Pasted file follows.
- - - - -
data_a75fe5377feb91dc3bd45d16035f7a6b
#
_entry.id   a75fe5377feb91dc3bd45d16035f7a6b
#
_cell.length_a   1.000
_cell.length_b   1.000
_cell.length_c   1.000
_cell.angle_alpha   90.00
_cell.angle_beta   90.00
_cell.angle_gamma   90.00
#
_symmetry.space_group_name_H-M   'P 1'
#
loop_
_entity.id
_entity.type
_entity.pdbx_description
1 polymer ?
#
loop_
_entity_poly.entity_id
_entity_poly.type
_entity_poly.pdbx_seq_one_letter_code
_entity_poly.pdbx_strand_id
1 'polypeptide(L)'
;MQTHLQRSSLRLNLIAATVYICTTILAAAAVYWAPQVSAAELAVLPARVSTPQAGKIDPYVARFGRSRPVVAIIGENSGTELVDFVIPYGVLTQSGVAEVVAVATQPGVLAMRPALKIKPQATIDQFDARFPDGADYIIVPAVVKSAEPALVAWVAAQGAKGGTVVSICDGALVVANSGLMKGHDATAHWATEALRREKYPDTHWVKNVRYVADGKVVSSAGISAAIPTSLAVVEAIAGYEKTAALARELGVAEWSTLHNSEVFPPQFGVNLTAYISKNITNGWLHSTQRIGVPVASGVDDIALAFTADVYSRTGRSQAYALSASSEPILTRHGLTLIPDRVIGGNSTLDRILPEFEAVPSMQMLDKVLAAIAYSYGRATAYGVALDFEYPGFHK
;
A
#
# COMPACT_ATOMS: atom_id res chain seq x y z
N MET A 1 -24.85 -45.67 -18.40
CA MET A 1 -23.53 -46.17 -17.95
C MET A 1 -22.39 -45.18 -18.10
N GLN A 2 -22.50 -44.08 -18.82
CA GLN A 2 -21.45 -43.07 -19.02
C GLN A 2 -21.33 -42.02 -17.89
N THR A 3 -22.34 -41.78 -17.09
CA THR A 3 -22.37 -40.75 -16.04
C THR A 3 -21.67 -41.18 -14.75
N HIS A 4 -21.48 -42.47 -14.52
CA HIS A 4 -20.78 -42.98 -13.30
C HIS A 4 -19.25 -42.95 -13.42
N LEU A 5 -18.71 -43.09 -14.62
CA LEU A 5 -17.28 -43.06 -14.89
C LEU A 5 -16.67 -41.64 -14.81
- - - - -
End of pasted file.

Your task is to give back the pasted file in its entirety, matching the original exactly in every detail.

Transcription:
data_a75fe5377feb91dc3bd45d16035f7a6b
#
_entry.id   a75fe5377feb91dc3bd45d16035f7a6b
#
_cell.length_a   1.000
_cell.length_b   1.000
_cell.length_c   1.000
_cell.angle_alpha   90.00
_cell.angle_beta   90.00
_cell.angle_gamma   90.00
#
_symmetry.space_group_name_H-M   'P 1'
#
loop_
_entity.id
_entity.type
_entity.pdbx_description
1 polymer ?
#
loop_
_entity_poly.entity_id
_entity_poly.type
_entity_poly.pdbx_seq_one_letter_code
_entity_poly.pdbx_strand_id
1 'polypeptide(L)'
;MQTHLQRSSLRLNLIAATVYICTTILAAAAVYWAPQVSAAELAVLPARVSTPQAGKIDPYVARFGRSRPVVAIIGENSGTELVDFVIPYGVLTQSGVAEVVAVATQPGVLAMRPALKIKPQATIDQFDARFPDGADYIIVPAVVKSAEPALVAWVAAQGAKGGTVVSICDGALVVANSGLMKGHDATAHWATEALRREKYPDTHWVKNVRYVADGKVVSSAGISAAIPTSLAVVEAIAGYEKTAALARELGVAEWSTLHNSEVFPPQFGVNLTAYISKNITNGWLHSTQRIGVPVASGVDDIALAFTADVYSRTGRSQAYALSASSEPILTRHGLTLIPDRVIGGNSTLDRILPEFEAVPSMQMLDKVLAAIAYSYGRATAYGVALDFEYPGFHK
;
A
#
# COMPACT_ATOMS: atom_id res chain seq x y z
N MET A 1 -24.85 -45.67 -18.40
CA MET A 1 -23.53 -46.17 -17.95
C MET A 1 -22.39 -45.18 -18.10
N GLN A 2 -22.50 -44.08 -18.82
CA GLN A 2 -21.45 -43.07 -19.02
C GLN A 2 -21.33 -42.02 -17.89
N THR A 3 -22.34 -41.78 -17.09
CA THR A 3 -22.37 -40.75 -16.04
C THR A 3 -21.67 -41.18 -14.75
N HIS A 4 -21.48 -42.47 -14.52
CA HIS A 4 -20.78 -42.98 -13.30
C HIS A 4 -19.25 -42.95 -13.42
N LEU A 5 -18.71 -43.09 -14.62
CA LEU A 5 -17.28 -43.06 -14.89
C LEU A 5 -16.67 -41.64 -14.81